A. Specific aims 1-4 will follow sequential steps: first, we will investigate the associations among the four psychosocial constructs. Second, we will examine the associations of each of these constructs with screening behavior. Third, we will explore the associations of these constructs and neighborhood level factors using multilevel modeling techniques. Finally, fourth, we will use a qualitative approach to examine a subset of individuals who did and did not follow through with screening in a community-based setting.

I use the first person in A because it is assertive, direct, and connotes action. There are, of course, other ways to write this while maintaining a parallel structure.

B. Specific aims 1-4 have the following goals: first, to investigate the associations among the four psychosocial constructs; second, to examine the associations of each of these constructs with screening behavior; third, to explore the associations of these constructs and neighborhood level factors using multilevel modeling techniques; and fourth, to use a qualitative approach to examine a subset of individuals who did and did not follow through with screening in a community-based setting.

B is also strong and suggests engagement.

Another way of stating this while achieving direct and clear writing is to use bullets.

C. Specific aims 1-4 have the following goals:

  • To investigate the associations among the four psychosocial constructs;
  • To examine the associations of each of these constructs with screening behavior;
  • To explore the associations of these constructs and neighborhood level factors using multilevel modeling techniques; and
  • To use a qualitative approach to examine a subset of individuals who did and did not follow through with screening in a community-based setting.

The following sentences say the same thing, but the writing is less vibrant.

D. Specific aims 1-4 involves the following sequential steps: first, investigating the associations among the four psychosocial constructs; second, examining the associations of each of these constructs with screening behavior. Third, exploring the associations of these constructs and neighborhood level factors using multilevel modeling techniques. Fourth, using a qualitative approach to examine a subset of individuals who did and did not follow through with screening in a community-based setting.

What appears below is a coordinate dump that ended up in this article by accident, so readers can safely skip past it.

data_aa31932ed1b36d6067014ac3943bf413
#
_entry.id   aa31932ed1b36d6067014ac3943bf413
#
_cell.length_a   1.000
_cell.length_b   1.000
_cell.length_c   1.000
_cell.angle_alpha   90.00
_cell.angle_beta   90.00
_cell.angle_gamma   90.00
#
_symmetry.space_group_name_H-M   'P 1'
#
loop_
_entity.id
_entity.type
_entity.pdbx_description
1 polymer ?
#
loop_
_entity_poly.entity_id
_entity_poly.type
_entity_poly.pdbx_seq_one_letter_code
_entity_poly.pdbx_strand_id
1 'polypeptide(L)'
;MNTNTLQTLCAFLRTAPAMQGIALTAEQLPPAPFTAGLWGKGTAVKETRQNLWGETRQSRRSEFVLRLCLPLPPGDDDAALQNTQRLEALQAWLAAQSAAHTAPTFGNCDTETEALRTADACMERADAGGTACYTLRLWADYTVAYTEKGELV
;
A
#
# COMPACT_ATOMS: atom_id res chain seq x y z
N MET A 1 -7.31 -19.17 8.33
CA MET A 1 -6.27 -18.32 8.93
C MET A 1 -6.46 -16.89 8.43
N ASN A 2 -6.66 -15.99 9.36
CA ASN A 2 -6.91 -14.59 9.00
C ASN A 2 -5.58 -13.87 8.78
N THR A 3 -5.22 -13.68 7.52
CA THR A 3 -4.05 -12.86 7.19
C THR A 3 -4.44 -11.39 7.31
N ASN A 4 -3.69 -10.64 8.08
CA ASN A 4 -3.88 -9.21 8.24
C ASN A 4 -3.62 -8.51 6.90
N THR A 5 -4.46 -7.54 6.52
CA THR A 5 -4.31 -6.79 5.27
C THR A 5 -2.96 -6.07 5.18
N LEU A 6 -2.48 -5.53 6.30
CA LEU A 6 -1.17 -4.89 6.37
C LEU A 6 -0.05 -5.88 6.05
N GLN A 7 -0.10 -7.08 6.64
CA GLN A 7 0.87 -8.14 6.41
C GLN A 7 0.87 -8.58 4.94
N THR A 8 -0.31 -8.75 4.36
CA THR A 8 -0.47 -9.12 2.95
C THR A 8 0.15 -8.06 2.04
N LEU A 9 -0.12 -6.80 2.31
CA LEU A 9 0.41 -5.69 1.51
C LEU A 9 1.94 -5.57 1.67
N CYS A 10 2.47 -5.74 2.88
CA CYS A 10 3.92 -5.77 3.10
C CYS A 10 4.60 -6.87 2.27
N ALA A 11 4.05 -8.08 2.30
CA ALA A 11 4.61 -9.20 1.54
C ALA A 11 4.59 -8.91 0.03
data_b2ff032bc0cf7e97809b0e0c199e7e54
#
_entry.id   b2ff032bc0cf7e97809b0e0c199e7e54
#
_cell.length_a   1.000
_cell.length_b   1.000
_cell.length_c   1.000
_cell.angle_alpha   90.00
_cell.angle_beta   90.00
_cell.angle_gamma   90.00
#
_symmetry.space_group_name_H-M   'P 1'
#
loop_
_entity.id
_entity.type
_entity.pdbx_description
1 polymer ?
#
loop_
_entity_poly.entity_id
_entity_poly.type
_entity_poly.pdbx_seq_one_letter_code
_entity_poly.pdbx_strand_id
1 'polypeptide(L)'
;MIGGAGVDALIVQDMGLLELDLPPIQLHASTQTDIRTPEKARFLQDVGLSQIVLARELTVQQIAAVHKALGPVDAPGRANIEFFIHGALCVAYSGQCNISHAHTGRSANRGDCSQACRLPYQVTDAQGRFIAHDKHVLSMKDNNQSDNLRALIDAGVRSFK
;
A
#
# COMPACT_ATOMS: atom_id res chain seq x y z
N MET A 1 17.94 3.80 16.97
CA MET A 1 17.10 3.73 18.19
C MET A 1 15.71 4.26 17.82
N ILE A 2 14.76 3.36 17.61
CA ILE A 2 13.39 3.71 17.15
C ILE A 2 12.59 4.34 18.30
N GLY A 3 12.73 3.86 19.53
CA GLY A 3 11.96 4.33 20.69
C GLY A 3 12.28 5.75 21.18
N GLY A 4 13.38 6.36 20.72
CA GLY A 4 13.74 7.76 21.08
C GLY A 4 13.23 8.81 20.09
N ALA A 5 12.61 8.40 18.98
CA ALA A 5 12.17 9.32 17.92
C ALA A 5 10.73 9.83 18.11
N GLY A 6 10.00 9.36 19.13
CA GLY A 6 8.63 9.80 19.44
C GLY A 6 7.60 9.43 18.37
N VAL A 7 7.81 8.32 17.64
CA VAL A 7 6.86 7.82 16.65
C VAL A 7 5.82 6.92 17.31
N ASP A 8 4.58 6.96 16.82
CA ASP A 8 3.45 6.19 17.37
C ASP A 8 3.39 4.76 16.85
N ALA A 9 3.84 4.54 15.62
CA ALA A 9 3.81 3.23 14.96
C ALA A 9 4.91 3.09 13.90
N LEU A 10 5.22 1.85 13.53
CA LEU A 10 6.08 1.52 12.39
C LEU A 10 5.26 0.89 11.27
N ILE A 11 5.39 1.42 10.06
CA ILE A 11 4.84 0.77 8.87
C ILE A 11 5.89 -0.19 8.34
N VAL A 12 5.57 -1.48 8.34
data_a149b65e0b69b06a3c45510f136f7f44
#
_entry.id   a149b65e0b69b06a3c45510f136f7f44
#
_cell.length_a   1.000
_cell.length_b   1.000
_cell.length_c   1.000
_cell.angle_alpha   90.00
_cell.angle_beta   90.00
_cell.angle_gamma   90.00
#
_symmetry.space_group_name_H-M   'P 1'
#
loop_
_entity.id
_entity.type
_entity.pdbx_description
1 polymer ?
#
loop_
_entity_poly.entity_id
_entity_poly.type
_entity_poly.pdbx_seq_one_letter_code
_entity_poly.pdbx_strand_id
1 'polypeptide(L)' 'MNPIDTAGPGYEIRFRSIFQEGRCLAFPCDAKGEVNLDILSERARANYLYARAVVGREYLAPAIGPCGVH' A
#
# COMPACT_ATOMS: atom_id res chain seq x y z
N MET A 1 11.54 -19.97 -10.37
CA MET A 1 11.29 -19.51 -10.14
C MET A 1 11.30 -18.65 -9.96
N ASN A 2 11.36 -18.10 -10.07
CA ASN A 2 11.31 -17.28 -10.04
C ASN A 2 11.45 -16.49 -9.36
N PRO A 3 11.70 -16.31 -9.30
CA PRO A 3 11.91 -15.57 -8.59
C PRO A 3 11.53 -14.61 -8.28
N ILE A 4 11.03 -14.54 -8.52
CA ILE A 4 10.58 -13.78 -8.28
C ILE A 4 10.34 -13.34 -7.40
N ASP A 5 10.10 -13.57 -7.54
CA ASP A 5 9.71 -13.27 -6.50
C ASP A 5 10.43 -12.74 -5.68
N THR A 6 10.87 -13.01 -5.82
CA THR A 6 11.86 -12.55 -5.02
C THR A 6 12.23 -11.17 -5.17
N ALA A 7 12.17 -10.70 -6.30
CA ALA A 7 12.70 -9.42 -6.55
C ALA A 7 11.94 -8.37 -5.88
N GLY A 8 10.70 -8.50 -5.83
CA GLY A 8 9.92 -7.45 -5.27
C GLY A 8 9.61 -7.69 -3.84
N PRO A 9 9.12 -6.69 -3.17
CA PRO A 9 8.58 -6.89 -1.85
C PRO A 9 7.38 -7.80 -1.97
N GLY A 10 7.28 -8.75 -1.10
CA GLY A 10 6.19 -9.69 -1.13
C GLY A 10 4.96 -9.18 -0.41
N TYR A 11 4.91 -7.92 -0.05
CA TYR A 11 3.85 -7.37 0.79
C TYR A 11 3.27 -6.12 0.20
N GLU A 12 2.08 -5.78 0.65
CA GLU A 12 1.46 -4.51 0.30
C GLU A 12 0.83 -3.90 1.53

E.  Specific aims 1-4 will follow sequential steps: first, the investigation of the associations among the four psychosocial constructs. Second, an examination of the associations of each of these constructs with screening behavior. Third, the exploration of the associations of these constructs and neighborhood level factors using multilevel modeling techniques. Finally, fourth, the use of a qualitative approach to examine a subset of individuals who did and did not follow through with screening in a community-based setting.

D and E are correct (and use a parallel sentence structure); however, they are weaker and not as direct or active as A, B, and C. The activity is made separate from the author in these examples, that is, we know that something will occur, but it is not clear who will make it occur. As a result, these examples have less substance than the others and are less effective.

4 Comments »

  1. Language Traditionalist (aka Alan Meisel) said,

    Re: OneLook.com. Any website that can generate 39 dictionaries that think that task is a verb is worse than useless. Task may be used as a verb, but it *is* not a verb.

  2. Chris said,

    Thank you for the detailed explanation! Very helpful!

  3. Arradsabups said,

    Good Day.
    Verry interesting article, i have bookmarkes your blog for future referrence. Best regards

  4. Hey! I was looking over to your page and it looks so good to be part of your class session. Moreover I want to know if you can add some practical exercises for beginners and for ESL people like me who are trying to master my skill in English languages. In the mean time thank you for this page on parallel sentences – I need to learn on how to build them how to join them and how can benefit to me that usage of it, all i can say is thank you.